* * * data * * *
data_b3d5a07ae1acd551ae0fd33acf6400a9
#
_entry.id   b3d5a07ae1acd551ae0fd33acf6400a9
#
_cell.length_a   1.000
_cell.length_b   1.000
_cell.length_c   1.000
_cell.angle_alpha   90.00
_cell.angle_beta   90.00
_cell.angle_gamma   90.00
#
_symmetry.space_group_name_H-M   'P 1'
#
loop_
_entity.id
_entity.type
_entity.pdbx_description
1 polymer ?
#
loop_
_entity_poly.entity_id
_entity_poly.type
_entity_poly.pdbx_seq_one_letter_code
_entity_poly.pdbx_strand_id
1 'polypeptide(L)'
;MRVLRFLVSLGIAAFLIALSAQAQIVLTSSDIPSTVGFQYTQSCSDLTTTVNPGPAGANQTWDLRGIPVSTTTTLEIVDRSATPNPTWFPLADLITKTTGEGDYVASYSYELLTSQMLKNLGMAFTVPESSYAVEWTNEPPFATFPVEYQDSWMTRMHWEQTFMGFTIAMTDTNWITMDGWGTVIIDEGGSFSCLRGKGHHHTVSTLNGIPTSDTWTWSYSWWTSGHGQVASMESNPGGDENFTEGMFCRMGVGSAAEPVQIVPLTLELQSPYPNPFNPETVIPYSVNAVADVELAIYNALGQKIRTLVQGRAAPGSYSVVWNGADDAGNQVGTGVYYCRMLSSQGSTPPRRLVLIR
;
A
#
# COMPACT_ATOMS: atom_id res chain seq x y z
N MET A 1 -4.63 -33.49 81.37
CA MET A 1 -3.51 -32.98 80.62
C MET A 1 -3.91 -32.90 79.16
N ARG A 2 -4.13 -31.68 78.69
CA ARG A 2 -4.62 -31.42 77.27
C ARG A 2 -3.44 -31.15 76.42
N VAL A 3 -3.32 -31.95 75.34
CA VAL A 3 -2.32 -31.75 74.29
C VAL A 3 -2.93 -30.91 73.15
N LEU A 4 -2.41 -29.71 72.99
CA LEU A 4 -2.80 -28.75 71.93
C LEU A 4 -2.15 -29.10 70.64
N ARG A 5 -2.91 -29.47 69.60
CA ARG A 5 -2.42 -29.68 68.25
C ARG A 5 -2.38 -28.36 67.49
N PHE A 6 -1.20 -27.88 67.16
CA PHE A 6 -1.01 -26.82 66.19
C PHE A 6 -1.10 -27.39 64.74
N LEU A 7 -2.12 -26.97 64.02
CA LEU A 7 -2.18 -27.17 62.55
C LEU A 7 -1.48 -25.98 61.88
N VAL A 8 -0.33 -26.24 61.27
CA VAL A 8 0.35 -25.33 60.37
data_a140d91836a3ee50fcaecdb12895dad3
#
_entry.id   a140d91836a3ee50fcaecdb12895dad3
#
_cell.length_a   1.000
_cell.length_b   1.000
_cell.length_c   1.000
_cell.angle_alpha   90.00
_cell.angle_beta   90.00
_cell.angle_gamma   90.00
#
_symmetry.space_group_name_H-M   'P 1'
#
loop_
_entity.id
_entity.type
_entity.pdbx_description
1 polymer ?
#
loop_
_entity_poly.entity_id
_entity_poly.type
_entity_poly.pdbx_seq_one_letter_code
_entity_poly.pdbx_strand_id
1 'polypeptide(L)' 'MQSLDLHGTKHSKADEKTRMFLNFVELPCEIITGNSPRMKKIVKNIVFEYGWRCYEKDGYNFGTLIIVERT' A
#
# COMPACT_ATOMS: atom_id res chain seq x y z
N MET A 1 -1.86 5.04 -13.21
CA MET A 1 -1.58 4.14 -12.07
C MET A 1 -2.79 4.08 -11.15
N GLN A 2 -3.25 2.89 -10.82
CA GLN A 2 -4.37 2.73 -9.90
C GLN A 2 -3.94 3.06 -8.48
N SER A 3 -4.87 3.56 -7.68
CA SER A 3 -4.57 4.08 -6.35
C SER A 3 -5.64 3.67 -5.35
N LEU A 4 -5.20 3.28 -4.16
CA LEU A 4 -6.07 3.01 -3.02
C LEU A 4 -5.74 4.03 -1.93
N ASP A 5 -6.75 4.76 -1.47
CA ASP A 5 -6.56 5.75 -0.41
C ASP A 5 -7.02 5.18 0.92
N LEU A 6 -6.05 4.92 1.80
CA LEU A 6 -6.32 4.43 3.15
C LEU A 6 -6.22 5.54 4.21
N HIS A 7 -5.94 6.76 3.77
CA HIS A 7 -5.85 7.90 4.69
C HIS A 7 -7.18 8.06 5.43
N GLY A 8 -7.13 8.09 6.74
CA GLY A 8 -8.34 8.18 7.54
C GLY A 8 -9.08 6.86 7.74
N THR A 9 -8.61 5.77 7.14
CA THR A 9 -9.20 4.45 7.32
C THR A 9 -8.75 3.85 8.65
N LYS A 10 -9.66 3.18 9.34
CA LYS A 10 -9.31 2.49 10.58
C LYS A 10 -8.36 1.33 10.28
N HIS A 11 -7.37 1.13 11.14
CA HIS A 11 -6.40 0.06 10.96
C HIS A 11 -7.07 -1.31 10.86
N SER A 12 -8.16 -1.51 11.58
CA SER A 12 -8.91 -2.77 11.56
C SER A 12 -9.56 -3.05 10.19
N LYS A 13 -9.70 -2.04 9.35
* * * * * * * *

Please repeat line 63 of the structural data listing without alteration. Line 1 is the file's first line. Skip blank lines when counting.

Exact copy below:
_cell.angle_gamma   90.00